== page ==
The future when cars drive themselves

 

NEXT EXIT: TOMORROW

January 31, 2017:

A week ago Deloitte issued a new report called “The race to autonomous driving.” It’s part of a series they have been publishing about the future of mobility. Overall, it’s good stuff, full of interesting facts and figures, and key instructions to the automotive industry that it’s time to fish or cut bait.

Since last summer, some 19 different car and technology companies announced firm and specific plans to launch some type of autonomous vehicle to the streets of America by 2020 or so. The future will include cars driving themselves, much sooner than you might expert.

Deloitte’s new report shares findings from a global study among consumers about their interest in driverless vehicles. The key findings in the U.S. are that:

  • Consumers are growing more interested in the idea of autonomous vehicles, but they are also now less likely to want to pay “extra” for autonomous features (our guess is that people want them as standard features).
  • As of now, younger generations are more interested in driverless cars than older.
  • Those who use ride-hailing services like Uber or Lyft are more likely to believe they will not need a car in the future.
  • Car companies don’t have a leg up on start-ups when it comes to being trusted to deliver a driverless car.
  • Consumers are not convinced that driverless cars will be safe.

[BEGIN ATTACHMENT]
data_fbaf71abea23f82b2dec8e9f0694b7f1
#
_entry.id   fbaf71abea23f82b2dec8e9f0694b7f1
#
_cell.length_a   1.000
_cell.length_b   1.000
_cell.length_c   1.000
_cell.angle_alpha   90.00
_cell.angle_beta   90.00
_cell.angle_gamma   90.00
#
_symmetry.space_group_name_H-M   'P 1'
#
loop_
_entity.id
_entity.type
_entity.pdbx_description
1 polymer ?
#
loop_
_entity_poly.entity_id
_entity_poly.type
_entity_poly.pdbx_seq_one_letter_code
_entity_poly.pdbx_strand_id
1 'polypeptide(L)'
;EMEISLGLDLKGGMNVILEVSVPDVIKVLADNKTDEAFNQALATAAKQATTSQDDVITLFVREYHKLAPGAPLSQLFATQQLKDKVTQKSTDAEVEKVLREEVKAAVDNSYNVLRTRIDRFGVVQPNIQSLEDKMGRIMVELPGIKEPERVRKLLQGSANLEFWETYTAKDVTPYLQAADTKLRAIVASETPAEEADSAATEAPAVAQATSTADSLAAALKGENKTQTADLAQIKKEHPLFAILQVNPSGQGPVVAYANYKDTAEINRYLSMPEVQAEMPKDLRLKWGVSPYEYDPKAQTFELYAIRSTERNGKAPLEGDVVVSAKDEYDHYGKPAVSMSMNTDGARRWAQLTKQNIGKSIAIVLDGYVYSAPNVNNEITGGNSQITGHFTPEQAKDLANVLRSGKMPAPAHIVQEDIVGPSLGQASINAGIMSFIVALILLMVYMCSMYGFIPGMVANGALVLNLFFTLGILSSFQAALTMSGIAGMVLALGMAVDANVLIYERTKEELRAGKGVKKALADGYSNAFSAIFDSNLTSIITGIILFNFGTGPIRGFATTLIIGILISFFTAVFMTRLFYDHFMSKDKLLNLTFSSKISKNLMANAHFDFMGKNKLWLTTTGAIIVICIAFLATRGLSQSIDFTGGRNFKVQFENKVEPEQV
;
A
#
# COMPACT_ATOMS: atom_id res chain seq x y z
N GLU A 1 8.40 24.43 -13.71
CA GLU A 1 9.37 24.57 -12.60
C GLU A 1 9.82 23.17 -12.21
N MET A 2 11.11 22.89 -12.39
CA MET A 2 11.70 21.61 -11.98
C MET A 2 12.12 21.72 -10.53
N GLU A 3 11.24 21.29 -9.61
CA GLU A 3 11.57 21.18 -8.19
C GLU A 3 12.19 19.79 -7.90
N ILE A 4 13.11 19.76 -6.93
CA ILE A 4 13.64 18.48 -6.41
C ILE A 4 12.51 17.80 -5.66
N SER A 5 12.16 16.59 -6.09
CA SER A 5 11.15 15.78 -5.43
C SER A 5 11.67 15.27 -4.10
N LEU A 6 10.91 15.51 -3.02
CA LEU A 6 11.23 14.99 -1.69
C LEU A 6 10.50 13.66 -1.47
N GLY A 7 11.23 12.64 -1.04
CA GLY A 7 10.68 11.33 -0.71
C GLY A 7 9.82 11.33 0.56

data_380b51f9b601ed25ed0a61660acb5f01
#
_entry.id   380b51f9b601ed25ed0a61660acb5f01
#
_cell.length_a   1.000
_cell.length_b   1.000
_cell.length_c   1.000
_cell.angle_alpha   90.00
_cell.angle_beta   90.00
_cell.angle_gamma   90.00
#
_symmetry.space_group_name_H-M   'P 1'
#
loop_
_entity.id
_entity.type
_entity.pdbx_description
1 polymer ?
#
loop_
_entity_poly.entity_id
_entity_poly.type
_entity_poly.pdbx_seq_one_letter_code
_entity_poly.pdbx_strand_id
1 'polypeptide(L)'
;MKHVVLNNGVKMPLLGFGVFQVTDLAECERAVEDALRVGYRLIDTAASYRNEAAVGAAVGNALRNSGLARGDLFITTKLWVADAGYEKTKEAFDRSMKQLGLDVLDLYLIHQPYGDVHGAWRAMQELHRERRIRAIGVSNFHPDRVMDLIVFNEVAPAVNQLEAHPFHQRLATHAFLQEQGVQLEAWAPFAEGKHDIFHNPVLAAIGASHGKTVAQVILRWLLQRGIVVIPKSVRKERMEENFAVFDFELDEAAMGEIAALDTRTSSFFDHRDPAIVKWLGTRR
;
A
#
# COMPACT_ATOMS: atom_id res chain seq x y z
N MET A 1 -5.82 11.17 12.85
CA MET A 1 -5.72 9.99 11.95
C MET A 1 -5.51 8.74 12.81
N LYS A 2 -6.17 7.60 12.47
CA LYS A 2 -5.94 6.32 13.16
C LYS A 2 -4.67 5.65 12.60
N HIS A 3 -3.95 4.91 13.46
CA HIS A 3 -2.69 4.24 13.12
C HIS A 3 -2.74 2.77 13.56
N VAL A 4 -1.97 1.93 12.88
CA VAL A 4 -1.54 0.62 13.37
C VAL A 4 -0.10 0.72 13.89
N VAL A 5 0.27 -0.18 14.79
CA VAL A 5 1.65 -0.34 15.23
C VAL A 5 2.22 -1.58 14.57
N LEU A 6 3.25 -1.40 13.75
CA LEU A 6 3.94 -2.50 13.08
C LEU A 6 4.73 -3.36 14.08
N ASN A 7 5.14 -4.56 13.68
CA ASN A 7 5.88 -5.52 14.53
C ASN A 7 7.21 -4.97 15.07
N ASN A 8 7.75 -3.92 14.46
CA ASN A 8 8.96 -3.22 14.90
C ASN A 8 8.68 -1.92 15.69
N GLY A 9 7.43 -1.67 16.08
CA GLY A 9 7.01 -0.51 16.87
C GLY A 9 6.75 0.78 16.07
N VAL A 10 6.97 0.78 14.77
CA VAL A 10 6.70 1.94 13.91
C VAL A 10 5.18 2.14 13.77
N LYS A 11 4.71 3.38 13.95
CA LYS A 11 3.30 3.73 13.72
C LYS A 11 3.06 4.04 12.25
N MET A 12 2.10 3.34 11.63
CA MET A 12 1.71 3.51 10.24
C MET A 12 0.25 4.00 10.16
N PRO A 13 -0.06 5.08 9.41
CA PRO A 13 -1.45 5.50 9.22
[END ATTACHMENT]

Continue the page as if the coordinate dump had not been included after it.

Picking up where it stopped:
• The technology most people want in their car are more “safety” features like lane departure warnings or assisted braking. There’s less interest in other bells and whistles.

Unfortunately, the report fails to acknowledge that asking consumers today about driverless cars is a bit premature. Consumers don’t know what they are, how they will work, how they will impact their lives, etc. This is just guesswork by the respondents at this stage.

Our caution is to not get too excited — good or bad — about any survey done among consumers about driverless cars until 2021, which is when people may actually get to experience them. This is one innovation that follows the old adage: “the proof of the pudding is in the eating.”

Until people can ride around in a car with no steering wheel, it’s hard to imagine it.

What’s the Generational Dynamic?

We recently completed some work with generations and the potential long-term impact of cars driving themselves. In our limited study we learned that Millennials had a hard time “seeing” it. Compared to Gen Xers and Boomers, they had more difficulty imaging a future where they would not own a car at all.

For a moment, we were baffled by it.

Then, we realized their reluctance will dissipate as autonomous vehicles go from wild-hair idea to real world transportation. Again, it’s an innovation one will have to see to believe.

Second, we realized Millennials have not experienced enough life yet to see the impact of a world-changing technological advance. You see, they have always had the Internet and World Wide Web. Older Gen Xers and Boomers, who recall life before the early 1990s, have seen such a world-changing advance already and would not be surprised to see another one.

Next Week: Pluralism and Big Tents